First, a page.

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Newly generated heparanase knock-out mice unravel co-regulation of heparanase and matrix metalloproteinases
Uppsala University, Disciplinary Domain of Medicine and Pharmacy, Faculty of Medicine, Department of Medical Biochemistry and Microbiology.
Uppsala University, Disciplinary Domain of Medicine and Pharmacy, Faculty of Medicine, Department of Public Health and Caring Sciences, Geriatrics.
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2009 (English)In: PLoS ONE, ISSN 1932-6203, Vol. 4, no 4, e5181- p.Article in journal (Refereed) Published
Abstract [en]

BACKGROUND: Heparanase, a mammalian endo-beta-D-glucuronidase, specifically degrades heparan sulfate proteoglycans ubiquitously associated with the cell surface and extracellular matrix. This single gene encoded enzyme is over-expressed in most human cancers, promoting tumor metastasis and angiogenesis. PRINCIPAL FINDINGS: We report that targeted disruption of the murine heparanase gene eliminated heparanase enzymatic activity, resulting in accumulation of long heparan sulfate chains. Unexpectedly, the heparanase knockout (Hpse-KO) mice were fertile, exhibited a normal life span and did not show prominent pathological alterations. The lack of major abnormalities is attributed to a marked elevation in the expression of matrix metalloproteinases, for example, MMP2 and MMP14 in the Hpse-KO liver and kidney. Co-regulation of heparanase and MMPs was also noted by a marked decrease in MMP (primarily MMP-2,-9 and 14) expression following transfection and over-expression of the heparanase gene in cultured human mammary carcinoma (MDA-MB-231) cells. Immunostaining (kidney tissue) and chromatin immunoprecipitation (ChIP) analysis (Hpse-KO mouse embryonic fibroblasts) suggest that the newly discovered co-regulation of heparanase and MMPs is mediated by stabilization and transcriptional activity of beta-catenin. CONCLUSIONS/SIGNIFICANCE: The lack of heparanase expression and activity was accompanied by alterations in the expression level of MMP family members, primarily MMP-2 and MMP-14. It is conceivable that MMP-2 and MMP-14, which exert some of the effects elicited by heparanase (i.e., over branching of mammary glands, enhanced angiogenic response) can compensate for its absence, in spite of their different enzymatic substrate. Generation of viable Hpse-KO mice lacking significant abnormalities may provide a promising indication for the use of heparanase as a target for drug development.

Place, publisher, year, edition, pages
2009. Vol. 4, no 4, e5181- p.
National Category
Medical and Health Sciences
URN: urn:nbn:se:uu:diva-103526DOI: 10.1371/journal.pone.0005181ISI: 000265506100004PubMedID: 19360105OAI: oai:DiVA.org:uu-103526DiVA: diva2:218390
Available from: 2009-05-19 Created: 2009-05-19 Last updated: 2011-06-28Bibliographically approved
In thesis
1. Structure and functions of heparan sulfate/heparin – Importance of glucuronyl C5-epimerase and heparanase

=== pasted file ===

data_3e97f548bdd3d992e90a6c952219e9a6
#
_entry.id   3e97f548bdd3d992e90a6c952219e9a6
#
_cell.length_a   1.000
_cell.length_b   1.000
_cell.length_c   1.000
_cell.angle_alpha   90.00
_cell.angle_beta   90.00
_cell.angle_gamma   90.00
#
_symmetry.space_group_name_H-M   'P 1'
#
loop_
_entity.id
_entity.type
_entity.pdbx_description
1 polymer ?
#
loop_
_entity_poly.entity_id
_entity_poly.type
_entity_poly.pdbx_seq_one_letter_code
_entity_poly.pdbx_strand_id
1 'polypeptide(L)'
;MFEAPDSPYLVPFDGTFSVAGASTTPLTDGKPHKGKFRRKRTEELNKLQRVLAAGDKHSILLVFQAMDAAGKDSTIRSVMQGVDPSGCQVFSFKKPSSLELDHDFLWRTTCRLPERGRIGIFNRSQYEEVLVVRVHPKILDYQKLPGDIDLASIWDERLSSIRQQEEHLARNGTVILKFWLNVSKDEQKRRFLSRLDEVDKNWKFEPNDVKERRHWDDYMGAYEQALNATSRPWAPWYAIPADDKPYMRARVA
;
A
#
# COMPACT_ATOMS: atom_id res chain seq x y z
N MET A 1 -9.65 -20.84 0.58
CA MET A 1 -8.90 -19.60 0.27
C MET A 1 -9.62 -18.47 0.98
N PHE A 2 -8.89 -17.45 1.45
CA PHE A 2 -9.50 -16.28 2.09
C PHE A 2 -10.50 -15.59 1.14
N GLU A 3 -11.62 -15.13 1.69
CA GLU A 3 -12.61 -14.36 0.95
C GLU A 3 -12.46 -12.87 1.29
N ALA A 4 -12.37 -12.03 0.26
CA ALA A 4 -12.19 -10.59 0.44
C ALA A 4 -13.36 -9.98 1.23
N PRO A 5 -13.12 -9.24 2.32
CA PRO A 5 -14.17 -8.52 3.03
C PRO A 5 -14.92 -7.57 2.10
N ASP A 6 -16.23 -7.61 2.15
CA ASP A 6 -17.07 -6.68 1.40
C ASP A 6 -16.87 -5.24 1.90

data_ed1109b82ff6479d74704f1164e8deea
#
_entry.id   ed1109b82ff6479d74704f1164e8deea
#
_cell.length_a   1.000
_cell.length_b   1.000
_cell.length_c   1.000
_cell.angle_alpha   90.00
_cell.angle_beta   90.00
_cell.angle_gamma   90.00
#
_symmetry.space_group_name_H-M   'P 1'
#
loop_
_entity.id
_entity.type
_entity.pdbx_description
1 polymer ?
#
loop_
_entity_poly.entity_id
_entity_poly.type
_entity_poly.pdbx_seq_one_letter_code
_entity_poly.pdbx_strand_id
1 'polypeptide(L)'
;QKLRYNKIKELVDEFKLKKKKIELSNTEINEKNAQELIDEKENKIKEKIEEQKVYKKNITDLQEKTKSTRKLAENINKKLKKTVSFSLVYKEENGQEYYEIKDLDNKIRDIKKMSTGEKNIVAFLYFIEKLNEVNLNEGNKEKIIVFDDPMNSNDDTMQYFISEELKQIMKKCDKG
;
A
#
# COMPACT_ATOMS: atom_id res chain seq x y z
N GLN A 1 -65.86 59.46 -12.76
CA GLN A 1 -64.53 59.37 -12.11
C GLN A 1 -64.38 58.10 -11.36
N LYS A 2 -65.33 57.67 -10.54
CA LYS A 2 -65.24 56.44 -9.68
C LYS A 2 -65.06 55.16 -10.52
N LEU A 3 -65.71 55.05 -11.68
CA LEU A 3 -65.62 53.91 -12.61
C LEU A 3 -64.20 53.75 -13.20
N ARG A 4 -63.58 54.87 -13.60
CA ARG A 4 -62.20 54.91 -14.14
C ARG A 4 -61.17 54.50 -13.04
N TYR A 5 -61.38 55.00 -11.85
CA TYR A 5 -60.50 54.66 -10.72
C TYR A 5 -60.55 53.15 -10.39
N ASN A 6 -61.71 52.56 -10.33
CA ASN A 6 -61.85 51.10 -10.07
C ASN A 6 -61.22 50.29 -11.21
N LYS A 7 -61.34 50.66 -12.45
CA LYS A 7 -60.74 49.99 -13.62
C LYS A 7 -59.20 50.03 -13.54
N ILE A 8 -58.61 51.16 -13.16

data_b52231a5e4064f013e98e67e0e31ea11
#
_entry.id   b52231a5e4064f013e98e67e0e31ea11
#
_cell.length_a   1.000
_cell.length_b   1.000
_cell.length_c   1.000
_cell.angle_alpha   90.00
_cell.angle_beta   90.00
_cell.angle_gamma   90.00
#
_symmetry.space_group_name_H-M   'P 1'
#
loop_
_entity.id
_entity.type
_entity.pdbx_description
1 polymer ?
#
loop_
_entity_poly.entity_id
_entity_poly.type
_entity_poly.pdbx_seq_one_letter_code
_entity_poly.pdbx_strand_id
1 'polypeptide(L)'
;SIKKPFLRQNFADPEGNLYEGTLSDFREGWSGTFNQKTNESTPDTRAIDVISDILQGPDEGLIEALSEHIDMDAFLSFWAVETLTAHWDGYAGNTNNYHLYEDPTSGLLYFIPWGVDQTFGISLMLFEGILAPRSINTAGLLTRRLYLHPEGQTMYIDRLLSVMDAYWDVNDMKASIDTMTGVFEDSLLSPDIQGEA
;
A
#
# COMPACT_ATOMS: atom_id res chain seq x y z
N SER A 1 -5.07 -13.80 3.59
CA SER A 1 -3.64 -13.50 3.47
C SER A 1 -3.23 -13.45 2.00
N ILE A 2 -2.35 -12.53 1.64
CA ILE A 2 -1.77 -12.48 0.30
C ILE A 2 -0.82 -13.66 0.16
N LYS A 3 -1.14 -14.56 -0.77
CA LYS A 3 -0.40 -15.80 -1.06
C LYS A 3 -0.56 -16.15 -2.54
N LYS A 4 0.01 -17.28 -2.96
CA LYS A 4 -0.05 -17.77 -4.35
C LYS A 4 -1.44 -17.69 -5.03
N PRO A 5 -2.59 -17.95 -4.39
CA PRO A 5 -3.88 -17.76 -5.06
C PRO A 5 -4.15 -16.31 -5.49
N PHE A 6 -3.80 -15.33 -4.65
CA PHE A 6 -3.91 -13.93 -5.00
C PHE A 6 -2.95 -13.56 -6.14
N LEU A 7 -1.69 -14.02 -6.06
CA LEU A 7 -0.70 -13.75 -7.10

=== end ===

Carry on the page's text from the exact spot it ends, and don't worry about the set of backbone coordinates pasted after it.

Open this publication in new window or tab >>Structure and functions of heparan sulfate/heparin – Importance of glucuronyl C5-epimerase and heparanase
2009 (English)Doctoral thesis, comprehensive summary (Other academic)
Abstract [en]

Heparan sulfate (HS) and heparin are linear polysaccharide chains covalently O-linked to serine residues within the core proteins, so called HS proteoglycans (PGs) or heparin PG. HSPGs are produced by almost all mammalian cells and known to play important roles in developmental processes, physiological and pathological conditions; whereas heparin PG is produced by mast cells and best known as an anticoagulant in clinic.

Biosynthesis of HS/heparin occurs in Golgi compartment and involves many enzymes, one of which is glucuronyl C5-epimerase (Hsepi) that catalyzes the conversion of D-glucuronic acid (GlcA) to L-iduronic acid (IdoA). Heparanase is an enzyme involved in metabolism of HS; it cleaves the linkage between GlcA and glucosamine residues in HS/heparin chains. Heparanase is expressed essentially by all cells and found up-regulated in many metastatic tumors.

This thesis focuses on the structure and functions of HS/heparin through studies on the implications of Hsepi and heparanase. My study demonstrated that the modification catalyzed by Hsepi is critical for HS-dependent function of growth factors, especially FGF2; heparanase is involved in regulation of HS biosynthesis and matrix metalloproteinases expression; moreover, my experimental data demonstrated the functions of heparin in mast cells, showing cleavage of heparin by heparanase contributes to modulation of protease storage in mast cells.

Place, publisher, year, edition, pages
Uppsala: Acta Universitatis Upsaliensis, 2009. 46 p.
Digital Comprehensive Summaries of Uppsala Dissertations from the Faculty of Medicine, ISSN 1651-6206 ; 470
National Category
Medical Biotechnology (with a focus on Cell Biology (including Stem Cell Biology), Molecular Biology, Microbiology, Biochemistry or Biopharmacy)
Research subject
urn:nbn:se:uu:diva-107202 (URN)978-91-554-7571-0 (ISBN)
Public defence
2009-09-11, C10:301, BMC, Husargatan 3, Uppsala, 09:00 (English)
Available from: 2009-08-20 Created: 2009-07-28 Last updated: 2009-08-20Bibliographically approved

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Li, Jin-Ping
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